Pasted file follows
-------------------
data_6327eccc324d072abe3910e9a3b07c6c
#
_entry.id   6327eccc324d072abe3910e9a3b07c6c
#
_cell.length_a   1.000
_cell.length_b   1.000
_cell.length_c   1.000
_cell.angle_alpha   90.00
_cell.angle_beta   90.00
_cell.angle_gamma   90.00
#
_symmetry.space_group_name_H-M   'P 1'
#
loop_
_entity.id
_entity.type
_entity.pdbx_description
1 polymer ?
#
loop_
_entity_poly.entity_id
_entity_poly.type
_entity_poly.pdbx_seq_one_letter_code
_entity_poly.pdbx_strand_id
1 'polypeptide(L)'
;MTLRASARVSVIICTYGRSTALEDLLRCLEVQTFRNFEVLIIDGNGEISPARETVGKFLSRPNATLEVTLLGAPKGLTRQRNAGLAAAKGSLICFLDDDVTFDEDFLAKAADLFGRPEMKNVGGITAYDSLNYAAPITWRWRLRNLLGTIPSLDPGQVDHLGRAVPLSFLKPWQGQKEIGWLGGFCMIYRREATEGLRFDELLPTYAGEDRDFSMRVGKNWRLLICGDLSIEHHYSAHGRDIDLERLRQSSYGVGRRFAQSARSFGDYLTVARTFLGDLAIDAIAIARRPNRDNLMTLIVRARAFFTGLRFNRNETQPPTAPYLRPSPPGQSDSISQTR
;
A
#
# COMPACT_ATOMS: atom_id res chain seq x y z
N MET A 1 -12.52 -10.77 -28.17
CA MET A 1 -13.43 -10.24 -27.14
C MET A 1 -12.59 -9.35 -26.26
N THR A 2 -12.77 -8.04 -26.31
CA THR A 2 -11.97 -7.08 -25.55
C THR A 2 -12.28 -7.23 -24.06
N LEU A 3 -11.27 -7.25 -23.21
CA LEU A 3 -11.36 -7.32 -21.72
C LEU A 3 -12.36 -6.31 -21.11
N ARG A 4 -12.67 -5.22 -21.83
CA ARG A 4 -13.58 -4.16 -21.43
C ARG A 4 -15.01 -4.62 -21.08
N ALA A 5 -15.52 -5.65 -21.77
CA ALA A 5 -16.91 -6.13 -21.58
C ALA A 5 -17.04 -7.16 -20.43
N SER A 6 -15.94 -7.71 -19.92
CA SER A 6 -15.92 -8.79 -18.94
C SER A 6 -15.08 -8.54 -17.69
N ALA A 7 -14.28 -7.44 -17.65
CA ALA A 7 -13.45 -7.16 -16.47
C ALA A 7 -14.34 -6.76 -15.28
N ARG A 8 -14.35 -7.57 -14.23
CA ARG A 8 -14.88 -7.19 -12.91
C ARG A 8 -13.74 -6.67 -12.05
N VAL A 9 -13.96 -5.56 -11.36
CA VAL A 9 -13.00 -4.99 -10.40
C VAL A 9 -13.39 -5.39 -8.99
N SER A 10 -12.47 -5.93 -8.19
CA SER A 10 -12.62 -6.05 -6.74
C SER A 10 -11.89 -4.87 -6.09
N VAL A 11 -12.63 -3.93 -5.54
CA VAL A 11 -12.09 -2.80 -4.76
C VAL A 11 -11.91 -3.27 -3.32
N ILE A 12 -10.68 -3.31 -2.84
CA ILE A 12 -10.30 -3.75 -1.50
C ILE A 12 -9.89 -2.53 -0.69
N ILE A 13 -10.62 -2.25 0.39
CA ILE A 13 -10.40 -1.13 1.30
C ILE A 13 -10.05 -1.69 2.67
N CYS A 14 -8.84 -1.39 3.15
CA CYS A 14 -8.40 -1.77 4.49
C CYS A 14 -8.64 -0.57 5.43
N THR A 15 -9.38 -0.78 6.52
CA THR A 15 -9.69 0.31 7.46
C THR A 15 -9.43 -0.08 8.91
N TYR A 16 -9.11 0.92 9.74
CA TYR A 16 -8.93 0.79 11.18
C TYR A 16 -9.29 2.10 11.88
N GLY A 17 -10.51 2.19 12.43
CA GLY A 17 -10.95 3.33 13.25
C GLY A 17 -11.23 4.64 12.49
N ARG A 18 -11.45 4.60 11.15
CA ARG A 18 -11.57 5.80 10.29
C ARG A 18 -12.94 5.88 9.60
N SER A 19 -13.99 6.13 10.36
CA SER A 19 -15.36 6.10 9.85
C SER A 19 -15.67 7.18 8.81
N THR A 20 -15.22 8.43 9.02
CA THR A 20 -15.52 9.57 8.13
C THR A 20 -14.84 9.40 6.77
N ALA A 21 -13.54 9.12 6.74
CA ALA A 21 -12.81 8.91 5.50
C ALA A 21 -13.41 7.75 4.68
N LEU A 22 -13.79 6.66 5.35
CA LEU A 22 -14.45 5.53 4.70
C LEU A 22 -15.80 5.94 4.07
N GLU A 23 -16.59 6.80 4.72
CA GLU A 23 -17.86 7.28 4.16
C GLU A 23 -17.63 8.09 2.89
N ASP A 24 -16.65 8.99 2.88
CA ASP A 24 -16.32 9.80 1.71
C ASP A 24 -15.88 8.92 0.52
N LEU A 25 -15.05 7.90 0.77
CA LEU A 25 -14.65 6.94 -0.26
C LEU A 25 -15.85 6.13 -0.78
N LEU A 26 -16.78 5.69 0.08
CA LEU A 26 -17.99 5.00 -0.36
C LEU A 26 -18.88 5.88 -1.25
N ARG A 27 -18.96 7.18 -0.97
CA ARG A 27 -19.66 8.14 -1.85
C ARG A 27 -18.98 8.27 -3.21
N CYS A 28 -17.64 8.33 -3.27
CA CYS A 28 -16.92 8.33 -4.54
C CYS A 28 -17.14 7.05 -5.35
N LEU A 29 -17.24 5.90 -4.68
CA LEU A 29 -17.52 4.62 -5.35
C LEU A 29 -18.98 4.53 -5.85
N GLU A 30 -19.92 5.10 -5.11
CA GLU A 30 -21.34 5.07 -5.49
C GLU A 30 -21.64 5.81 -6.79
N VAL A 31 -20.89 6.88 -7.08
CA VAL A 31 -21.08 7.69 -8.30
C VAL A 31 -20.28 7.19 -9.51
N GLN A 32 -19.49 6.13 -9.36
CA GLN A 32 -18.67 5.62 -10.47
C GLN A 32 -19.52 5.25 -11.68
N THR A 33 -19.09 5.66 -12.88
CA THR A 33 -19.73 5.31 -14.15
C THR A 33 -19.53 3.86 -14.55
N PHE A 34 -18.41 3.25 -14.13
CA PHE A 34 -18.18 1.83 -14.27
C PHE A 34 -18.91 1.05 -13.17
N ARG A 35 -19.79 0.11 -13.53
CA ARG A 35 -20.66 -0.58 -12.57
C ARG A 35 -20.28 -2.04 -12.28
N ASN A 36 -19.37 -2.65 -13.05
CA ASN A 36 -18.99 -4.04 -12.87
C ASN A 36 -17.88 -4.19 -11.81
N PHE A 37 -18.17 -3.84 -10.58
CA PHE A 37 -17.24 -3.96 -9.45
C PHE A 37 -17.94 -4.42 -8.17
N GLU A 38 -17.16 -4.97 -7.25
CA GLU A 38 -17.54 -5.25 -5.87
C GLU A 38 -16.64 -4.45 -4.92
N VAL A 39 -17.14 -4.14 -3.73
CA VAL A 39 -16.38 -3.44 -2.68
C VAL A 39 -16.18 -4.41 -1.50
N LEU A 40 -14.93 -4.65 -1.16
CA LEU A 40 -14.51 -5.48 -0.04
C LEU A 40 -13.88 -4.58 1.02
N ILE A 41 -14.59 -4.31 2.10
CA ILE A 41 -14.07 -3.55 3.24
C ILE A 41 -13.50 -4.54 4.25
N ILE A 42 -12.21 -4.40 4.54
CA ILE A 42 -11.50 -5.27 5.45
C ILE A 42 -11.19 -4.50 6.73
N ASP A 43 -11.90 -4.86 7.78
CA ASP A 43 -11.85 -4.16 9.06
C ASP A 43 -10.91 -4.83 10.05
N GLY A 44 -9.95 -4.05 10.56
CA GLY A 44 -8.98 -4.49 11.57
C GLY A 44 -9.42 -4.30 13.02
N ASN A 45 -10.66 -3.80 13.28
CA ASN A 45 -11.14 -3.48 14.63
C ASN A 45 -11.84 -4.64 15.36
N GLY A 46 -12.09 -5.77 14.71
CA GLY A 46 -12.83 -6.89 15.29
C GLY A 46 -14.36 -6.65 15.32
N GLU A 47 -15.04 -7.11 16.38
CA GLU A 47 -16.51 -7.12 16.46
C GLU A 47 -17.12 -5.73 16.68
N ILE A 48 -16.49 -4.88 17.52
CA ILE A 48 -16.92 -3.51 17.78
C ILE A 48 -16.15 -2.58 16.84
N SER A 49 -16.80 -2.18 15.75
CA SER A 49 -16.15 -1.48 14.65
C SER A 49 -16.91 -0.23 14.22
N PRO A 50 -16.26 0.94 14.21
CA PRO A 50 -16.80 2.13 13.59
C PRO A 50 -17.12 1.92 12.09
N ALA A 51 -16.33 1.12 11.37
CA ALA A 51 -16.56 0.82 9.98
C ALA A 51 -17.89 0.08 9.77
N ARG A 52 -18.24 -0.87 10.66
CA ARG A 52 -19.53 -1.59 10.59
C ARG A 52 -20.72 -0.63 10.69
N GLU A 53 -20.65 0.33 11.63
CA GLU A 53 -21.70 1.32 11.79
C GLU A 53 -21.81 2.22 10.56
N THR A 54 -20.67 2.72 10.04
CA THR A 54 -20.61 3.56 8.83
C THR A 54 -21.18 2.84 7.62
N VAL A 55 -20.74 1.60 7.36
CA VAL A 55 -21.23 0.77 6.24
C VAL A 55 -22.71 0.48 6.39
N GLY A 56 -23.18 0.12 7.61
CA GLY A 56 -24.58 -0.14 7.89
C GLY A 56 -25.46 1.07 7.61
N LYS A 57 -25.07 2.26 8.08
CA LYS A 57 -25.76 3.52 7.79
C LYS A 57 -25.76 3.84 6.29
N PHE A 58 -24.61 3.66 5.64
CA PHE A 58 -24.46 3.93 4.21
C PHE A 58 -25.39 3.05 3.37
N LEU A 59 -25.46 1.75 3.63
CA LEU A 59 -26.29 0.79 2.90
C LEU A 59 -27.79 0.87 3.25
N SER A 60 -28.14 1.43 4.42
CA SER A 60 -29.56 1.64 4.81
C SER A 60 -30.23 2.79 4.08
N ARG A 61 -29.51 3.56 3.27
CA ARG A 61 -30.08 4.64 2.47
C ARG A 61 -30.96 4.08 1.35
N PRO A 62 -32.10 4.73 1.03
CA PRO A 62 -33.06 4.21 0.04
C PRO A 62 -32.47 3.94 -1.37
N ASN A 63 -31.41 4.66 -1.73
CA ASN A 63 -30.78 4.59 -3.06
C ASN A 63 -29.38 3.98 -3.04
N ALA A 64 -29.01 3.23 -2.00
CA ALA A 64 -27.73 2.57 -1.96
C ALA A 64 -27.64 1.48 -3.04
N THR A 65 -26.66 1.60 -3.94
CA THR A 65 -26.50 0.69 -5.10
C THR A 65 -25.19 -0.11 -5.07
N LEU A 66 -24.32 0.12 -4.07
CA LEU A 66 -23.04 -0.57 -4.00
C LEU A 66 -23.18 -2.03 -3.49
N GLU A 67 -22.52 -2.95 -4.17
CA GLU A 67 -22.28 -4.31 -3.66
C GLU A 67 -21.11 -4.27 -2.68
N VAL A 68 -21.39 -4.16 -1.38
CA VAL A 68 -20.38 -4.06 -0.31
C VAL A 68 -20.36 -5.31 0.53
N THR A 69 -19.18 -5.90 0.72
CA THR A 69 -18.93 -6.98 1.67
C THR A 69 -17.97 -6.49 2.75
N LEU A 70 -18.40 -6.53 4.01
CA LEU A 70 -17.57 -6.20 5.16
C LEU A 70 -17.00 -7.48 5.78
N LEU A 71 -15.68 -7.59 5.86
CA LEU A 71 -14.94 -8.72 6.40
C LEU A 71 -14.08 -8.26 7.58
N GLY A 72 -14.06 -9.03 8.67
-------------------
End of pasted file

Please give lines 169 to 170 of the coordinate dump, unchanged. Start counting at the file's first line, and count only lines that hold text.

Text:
N GLU A 47 -15.04 -7.11 16.38
CA GLU A 47 -16.51 -7.12 16.46